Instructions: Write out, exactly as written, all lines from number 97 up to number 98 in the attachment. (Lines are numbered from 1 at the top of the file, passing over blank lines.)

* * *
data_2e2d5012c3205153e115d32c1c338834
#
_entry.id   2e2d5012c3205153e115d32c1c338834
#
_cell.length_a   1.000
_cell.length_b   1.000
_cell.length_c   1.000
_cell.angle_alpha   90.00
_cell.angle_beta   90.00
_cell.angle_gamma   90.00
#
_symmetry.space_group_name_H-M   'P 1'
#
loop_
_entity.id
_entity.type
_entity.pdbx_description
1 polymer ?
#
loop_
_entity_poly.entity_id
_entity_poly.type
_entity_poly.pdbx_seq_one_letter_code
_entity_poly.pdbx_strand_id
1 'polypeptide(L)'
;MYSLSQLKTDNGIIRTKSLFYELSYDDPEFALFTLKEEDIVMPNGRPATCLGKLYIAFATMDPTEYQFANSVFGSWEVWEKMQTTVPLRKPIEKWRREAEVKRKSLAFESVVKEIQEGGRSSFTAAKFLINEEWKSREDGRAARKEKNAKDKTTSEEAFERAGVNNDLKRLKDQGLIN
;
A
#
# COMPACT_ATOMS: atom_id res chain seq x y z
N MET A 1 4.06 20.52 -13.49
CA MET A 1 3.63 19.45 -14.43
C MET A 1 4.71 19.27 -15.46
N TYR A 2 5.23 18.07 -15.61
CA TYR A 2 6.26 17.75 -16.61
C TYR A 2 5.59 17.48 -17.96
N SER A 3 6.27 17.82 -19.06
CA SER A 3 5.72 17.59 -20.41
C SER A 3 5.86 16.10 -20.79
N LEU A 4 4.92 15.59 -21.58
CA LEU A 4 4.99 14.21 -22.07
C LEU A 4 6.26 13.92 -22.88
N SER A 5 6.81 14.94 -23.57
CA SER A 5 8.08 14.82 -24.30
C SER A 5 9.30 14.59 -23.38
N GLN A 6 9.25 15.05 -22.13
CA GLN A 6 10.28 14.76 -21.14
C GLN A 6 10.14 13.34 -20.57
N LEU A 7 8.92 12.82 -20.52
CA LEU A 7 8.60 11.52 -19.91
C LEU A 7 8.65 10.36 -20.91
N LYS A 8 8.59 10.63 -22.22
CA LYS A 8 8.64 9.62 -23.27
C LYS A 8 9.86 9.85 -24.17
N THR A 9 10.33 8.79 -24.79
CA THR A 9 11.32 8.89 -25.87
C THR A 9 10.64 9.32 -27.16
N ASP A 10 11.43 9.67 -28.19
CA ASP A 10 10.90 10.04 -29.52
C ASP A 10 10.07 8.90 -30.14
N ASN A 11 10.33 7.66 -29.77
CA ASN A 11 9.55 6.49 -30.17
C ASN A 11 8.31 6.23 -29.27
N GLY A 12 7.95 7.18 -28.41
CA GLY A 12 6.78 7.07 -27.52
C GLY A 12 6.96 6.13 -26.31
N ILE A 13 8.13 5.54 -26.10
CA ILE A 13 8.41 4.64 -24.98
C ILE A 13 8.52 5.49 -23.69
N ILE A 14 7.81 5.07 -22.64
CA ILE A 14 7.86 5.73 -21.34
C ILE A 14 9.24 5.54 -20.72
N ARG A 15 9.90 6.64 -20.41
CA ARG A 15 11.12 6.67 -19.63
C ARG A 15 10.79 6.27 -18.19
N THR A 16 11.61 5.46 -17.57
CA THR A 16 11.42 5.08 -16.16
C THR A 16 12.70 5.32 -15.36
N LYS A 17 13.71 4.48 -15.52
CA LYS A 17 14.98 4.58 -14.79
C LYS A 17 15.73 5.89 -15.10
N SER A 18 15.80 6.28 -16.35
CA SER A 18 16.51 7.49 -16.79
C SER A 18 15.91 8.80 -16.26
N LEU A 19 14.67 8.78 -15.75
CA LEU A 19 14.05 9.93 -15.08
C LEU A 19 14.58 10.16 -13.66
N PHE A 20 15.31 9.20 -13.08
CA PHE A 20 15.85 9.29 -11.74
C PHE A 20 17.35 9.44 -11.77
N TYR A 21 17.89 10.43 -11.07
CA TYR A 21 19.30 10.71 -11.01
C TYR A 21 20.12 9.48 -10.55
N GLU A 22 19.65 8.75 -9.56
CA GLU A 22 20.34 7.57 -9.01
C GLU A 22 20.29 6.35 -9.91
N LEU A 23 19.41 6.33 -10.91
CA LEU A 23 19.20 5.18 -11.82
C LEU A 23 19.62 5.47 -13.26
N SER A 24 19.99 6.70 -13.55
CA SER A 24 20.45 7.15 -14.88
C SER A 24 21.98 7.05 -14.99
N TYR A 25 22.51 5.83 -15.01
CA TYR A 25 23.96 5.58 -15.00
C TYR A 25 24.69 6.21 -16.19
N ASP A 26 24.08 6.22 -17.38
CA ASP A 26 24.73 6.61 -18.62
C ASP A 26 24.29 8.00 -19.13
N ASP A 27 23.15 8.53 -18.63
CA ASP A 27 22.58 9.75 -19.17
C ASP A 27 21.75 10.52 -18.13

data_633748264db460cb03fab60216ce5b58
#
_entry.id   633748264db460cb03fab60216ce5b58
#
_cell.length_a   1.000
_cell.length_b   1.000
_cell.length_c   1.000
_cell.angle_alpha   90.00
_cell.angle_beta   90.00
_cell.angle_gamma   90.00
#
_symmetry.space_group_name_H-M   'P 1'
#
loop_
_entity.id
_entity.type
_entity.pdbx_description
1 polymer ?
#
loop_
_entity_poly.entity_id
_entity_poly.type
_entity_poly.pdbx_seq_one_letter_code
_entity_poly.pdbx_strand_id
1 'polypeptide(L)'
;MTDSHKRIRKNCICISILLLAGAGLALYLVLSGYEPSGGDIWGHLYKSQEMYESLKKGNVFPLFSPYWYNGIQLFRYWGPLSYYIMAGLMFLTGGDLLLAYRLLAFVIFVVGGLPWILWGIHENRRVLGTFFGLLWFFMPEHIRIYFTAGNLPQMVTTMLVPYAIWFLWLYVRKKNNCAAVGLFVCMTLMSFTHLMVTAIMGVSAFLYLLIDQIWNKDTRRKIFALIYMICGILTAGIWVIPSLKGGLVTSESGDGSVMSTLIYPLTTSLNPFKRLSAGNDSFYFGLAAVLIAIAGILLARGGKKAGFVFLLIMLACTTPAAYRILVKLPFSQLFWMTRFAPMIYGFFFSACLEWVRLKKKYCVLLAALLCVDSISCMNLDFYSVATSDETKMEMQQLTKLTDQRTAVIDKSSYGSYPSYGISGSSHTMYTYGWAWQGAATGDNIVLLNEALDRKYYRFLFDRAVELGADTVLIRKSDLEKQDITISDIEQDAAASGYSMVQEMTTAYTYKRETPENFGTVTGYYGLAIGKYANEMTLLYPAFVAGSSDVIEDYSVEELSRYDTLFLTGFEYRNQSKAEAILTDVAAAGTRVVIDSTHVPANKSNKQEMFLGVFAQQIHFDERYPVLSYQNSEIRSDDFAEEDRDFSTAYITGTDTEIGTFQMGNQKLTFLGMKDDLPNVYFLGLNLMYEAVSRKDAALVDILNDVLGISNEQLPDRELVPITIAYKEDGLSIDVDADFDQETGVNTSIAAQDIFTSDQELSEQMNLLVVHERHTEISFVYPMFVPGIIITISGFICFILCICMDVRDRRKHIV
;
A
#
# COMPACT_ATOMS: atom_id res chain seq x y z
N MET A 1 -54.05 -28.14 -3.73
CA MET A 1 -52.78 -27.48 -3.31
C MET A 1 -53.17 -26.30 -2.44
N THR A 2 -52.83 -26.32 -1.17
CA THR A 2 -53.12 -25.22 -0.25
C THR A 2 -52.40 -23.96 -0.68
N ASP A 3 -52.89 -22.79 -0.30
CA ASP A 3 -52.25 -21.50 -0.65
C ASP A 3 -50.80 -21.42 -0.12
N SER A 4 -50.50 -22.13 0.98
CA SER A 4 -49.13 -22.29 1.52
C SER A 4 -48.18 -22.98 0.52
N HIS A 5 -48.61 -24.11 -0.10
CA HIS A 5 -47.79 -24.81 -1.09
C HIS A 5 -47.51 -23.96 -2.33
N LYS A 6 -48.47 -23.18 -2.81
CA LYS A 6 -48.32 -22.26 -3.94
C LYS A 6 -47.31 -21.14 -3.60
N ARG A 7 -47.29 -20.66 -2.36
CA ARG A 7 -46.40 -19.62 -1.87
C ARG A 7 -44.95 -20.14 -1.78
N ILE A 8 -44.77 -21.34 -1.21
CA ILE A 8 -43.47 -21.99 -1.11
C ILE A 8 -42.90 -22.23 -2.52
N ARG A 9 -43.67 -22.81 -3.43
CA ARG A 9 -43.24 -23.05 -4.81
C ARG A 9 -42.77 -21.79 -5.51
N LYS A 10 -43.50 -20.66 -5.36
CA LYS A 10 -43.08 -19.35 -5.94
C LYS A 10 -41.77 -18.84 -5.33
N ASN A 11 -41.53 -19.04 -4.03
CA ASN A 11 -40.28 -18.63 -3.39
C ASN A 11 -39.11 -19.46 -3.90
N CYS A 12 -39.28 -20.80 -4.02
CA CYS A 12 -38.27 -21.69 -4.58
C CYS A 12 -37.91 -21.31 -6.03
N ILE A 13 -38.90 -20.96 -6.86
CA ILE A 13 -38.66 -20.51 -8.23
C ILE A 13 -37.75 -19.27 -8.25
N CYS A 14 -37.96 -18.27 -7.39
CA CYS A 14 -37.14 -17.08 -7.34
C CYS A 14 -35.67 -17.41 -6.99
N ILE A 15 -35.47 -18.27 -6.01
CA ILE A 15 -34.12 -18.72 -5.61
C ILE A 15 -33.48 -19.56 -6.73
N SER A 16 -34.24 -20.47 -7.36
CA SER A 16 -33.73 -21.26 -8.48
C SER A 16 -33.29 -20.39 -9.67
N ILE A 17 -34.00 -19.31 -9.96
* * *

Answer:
N LEU A 23 19.41 6.33 -10.91
CA LEU A 23 19.20 5.18 -11.82